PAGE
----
Understanding the impact: disruption and worsening performance 

The research shows little difference between the best and worst performing companies in relation to internal promotions and external hires for the CEO position. However, we do see more organizational disruptions in the replacement of the previous roles held by the CEO. A disruption is defined here as either the company was required to hire from the outside, restructure the role, or eliminate the role altogether. All of these create added turmoil and challenge for the new CEO as they try to move quickly to onboard and start delivering impact. 

We found that disruptions were present in 60% of the top-performing companies, compared to 75% of the poorest performing companies. While more research is needed to uncover the nuances, our research suggests that companies with a stronger bench for newly promoted CEOs’ previous positions have less organizational disruption and outperform those who do not have a strong bench. 

Tackling the Domino Effect before it falls 

While CEO succession garners the greatest amount of the spotlight in the press, among board members, and in public sentiment of the health of a company, our research underscores the need for CEOs, CHROs, and Boards to focus on the Domino Effect as part of their C-Suite succession process. That is, creating a bench of potential successors targeted specifically for the CEO’s previous role, and the roles deeper within the organization that could replace those who are being elevated in the company at the time of the new CEO transition.  

Consider these best practices to get ahead of the Domino Effect: 

  • Build the backfill into the identification process. When identifying potential candidates for the CEO, simultaneously consider who may replace that candidate for their current role. 
  • Focus on the role rather than the person. You may not be able to replace the next CEO’s position with one individual, but you may be able to replicate their skills with people who can excel in the role with complimentary skills. 
  • Expand the purview of success profiles. Create success profiles for the CEO and those roles that are likely feeder pools for CEO. Ensure that the success profiles are future focused rather than focused on what is important today. Business realities change over time. What makes someone successful today may be different than what is required in the next 3 to 5 years.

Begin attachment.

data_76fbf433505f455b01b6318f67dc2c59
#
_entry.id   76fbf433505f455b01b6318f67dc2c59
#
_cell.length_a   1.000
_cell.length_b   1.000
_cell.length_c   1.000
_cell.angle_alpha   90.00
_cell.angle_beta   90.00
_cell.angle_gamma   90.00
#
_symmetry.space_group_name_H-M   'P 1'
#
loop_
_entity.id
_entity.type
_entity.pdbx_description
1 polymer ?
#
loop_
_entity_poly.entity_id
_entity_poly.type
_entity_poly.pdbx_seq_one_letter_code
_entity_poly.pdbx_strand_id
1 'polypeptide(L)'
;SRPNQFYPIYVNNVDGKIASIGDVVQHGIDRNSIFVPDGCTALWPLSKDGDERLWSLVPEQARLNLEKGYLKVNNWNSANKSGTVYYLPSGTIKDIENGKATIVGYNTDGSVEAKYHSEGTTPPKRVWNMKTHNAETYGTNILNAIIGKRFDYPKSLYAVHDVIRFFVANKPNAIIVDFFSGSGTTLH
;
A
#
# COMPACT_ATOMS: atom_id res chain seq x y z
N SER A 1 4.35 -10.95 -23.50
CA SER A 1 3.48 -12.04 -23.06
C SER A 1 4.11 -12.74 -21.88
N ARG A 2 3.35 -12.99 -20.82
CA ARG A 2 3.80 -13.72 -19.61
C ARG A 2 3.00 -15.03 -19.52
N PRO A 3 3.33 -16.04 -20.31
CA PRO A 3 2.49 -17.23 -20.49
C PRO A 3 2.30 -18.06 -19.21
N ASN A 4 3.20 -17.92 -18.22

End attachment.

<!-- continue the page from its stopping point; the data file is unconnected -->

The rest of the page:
• Leverage the power of data for determining future success. As you look at your bench, use structured assessment processes to assess individuals against the success profile, reduce the risk of biases towards individuals, and determine their readiness to address the future business challenges that the organization will face. 
  • Comprehensively build the right bench. Look broad and deep within the organization when identifying potential successors. You may find those “leapfrog” leaders who would otherwise be overlooked. 
  • Continually refresh your succession slate. Given the cascading impacts of the Domino Effect, it is more important than ever to ensure your slate is up to date with viable candidates for higher level positions. Consider doing so on at least an annual basis. 
  • Ensure that succession is seen as a strategic imperative across the leadership of the organization rather than a single event of placing a new CEO. The CEO and the CHRO should own the succession process, the Board should be involved, and the focus should stay equally on the CEO role and the successor leadership roles throughout the organization. 

Finding, placing, and ramping up a new CEO is a momentous decision with big outcomes at play – for the CEO’s own success and the viability of the organization. If you embrace the opportunity to turn the Domino Effect into a strategic gameplan, you will be positioned both for accelerated success and impact. 


1 Harrell, E. Succession Planning: What the Research Says. Harvard Business Review December 2016 

2 Harvard Business Review Staff. November 2009. The Best Performing CEOs in the World. Harvard Business Review 41-57.